After yesterday's post - I started thinking of what in living memory we thought of when someone said "mothballs."
Some think, still, that if history takes a turn - well - we can always do what our father's, grandfathers, and great-grandfathers did; pull from the reserves, rehab the mothball fleet, and get the shipyards pop'n.
We know the status of our shipyards in the second decade of the 21st Century. What spare capacity we once had is gone; the ability to flex has been lost in a sea of regulation, bureaucracy and a loss of technical expertise inside a desert that was once a robust industrial infrastructure.
The crime that is the treatment of the Navy Reserve is a topic we have covered before. I'm unmediated, so I don't want to go down that rabbit hole again.
Look hard at the pic to the right - then I want you to click the links below.
Prior to WWII, Korea, and even Vietnam, there were viable ships waiting to fill the gap as new ships were built or developed - ready for the reserve Sailors and trained Seamen to fill the void and man the units paid for by an nation who had the ability to take on bundles of debt that war requires, because in peace they kept spending in check.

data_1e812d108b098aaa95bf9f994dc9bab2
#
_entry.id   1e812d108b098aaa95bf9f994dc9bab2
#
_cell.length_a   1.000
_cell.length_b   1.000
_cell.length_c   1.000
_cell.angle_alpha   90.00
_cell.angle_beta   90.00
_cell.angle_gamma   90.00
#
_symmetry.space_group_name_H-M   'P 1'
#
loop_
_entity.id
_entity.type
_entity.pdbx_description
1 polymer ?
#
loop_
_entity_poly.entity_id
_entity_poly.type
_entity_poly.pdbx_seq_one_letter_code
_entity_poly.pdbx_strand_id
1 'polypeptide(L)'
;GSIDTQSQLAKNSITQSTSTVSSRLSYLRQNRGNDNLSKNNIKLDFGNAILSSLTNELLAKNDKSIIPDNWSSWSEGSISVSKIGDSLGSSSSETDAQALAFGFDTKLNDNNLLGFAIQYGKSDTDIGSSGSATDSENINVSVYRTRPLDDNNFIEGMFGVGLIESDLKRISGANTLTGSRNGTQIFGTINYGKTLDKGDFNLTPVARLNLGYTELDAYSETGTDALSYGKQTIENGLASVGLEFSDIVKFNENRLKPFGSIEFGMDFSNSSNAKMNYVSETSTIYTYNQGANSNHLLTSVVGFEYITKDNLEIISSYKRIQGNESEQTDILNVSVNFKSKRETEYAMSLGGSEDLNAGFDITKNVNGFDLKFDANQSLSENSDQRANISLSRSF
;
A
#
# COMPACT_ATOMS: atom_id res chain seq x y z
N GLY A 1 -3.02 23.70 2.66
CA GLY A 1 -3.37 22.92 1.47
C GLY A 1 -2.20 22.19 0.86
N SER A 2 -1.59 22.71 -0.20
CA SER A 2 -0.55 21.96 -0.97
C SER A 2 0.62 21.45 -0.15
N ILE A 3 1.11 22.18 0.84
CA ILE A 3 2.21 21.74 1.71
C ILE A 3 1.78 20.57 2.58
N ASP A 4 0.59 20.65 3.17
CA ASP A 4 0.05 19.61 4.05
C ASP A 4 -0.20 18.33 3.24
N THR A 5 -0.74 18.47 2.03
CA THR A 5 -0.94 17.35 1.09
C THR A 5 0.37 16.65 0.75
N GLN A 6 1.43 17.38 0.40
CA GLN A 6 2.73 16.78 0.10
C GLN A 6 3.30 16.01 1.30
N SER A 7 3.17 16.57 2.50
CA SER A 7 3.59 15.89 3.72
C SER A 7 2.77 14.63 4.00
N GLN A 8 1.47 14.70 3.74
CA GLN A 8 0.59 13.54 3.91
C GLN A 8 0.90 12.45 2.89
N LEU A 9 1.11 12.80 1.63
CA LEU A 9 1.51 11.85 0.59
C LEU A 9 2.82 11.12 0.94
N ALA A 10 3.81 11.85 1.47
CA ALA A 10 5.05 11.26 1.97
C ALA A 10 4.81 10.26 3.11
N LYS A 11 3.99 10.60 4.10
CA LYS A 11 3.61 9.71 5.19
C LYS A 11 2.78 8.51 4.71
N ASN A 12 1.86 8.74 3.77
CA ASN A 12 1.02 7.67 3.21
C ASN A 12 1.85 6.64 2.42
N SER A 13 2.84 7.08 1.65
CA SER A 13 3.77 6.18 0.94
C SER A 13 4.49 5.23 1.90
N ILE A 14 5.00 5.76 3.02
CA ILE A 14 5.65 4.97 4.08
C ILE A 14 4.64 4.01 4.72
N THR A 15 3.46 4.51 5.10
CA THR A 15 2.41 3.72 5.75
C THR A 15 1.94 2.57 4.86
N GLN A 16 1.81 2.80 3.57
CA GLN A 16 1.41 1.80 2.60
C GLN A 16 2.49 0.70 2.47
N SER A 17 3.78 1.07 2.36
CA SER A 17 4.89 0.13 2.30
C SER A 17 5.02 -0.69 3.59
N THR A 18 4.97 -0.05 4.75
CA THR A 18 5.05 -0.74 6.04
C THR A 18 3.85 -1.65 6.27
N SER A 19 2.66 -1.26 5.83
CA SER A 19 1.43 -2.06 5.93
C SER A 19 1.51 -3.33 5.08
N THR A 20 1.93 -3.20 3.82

This data-point from this slideshow got me pondering;
The fleet once numbered over 400 but in the last decade the count has been around 75 shipsFunny thing is - I'm trying to find some light in this hole we dug for ourselves, and I'll find one to post about soon, I hope.
For now though, let us ponder the reality we have - not the one we wish we had. The next Navy war when it comes - and it will - we will fight with the Fleet we have, and no more. That will be it. No reserve fleet to activate. No allies to flesh us out. No, just us. That will be it.
Under the Obama administration, the US Maritime Administration has stepped up efforts to dispose of these ships. By 2017, they will all be removed and scrapped.Indeed.